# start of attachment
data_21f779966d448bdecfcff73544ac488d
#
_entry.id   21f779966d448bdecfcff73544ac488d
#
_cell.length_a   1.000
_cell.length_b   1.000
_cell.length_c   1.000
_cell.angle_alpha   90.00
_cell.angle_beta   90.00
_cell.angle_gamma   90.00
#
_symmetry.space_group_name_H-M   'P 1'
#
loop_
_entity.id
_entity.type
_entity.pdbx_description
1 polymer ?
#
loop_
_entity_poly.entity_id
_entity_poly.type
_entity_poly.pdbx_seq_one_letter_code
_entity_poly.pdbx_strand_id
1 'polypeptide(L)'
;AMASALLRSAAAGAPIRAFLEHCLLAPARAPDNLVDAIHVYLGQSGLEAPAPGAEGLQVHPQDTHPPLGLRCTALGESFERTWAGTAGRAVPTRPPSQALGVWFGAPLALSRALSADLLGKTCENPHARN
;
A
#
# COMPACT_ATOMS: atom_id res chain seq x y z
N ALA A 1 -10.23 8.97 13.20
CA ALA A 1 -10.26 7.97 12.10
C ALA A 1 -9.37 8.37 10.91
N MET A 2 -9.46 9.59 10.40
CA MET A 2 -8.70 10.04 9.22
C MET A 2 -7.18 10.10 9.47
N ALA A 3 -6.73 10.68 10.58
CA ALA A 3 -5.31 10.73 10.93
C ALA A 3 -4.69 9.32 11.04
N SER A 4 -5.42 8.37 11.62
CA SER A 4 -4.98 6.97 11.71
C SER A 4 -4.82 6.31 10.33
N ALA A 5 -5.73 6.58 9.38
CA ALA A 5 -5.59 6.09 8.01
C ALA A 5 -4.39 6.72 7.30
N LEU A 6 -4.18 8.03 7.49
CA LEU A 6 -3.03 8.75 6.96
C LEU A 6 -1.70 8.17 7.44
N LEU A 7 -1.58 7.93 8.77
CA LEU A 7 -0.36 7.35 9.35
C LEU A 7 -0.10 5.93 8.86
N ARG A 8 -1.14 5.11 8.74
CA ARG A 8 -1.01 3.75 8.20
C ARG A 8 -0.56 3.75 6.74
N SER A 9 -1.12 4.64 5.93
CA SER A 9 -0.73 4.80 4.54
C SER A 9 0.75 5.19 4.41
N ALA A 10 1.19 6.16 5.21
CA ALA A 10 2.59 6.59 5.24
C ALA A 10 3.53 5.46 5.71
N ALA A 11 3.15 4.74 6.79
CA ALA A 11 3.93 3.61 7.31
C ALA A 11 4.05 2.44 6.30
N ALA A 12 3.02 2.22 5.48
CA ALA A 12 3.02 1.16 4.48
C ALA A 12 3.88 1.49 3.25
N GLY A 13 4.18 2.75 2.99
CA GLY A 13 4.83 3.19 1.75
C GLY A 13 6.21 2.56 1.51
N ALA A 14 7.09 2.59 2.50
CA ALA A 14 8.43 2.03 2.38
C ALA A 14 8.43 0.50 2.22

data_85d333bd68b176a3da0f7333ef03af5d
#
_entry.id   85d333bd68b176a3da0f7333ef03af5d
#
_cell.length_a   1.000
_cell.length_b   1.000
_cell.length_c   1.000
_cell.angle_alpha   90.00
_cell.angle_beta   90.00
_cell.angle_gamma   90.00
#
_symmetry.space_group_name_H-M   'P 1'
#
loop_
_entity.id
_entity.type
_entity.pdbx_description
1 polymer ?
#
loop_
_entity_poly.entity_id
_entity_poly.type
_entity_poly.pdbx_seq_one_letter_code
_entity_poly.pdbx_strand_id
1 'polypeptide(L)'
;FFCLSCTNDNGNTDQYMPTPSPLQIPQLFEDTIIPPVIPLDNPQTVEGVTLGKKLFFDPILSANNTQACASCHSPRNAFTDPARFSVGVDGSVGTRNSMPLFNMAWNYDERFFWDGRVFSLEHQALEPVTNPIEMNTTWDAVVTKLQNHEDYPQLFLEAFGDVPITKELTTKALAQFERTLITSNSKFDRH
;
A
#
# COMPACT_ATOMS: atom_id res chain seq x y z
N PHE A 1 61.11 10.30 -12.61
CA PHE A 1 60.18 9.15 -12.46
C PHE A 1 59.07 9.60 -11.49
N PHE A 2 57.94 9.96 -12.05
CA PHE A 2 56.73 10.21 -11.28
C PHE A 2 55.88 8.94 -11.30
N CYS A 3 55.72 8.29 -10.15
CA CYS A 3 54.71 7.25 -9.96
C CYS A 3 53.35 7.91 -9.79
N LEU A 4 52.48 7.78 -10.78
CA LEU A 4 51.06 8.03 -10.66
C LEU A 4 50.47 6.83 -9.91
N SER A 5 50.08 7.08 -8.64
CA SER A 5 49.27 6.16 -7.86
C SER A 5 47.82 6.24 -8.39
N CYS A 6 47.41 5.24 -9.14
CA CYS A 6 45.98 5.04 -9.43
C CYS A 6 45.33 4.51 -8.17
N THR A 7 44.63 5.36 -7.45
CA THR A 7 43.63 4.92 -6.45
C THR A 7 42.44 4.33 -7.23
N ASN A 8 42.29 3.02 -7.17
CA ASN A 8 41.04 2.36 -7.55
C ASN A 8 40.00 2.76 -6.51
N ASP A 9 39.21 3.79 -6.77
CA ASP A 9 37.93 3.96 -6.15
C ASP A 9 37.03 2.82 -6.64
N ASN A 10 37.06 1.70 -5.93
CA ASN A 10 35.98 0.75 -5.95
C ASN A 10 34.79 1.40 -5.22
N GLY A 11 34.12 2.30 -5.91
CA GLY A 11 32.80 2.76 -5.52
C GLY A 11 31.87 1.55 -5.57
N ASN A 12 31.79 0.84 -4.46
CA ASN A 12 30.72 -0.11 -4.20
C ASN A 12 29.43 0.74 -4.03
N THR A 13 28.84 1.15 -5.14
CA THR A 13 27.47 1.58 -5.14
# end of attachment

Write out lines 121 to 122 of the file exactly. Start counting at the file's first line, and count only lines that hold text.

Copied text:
N THR A 7 44.63 5.36 -7.45
CA THR A 7 43.63 4.92 -6.45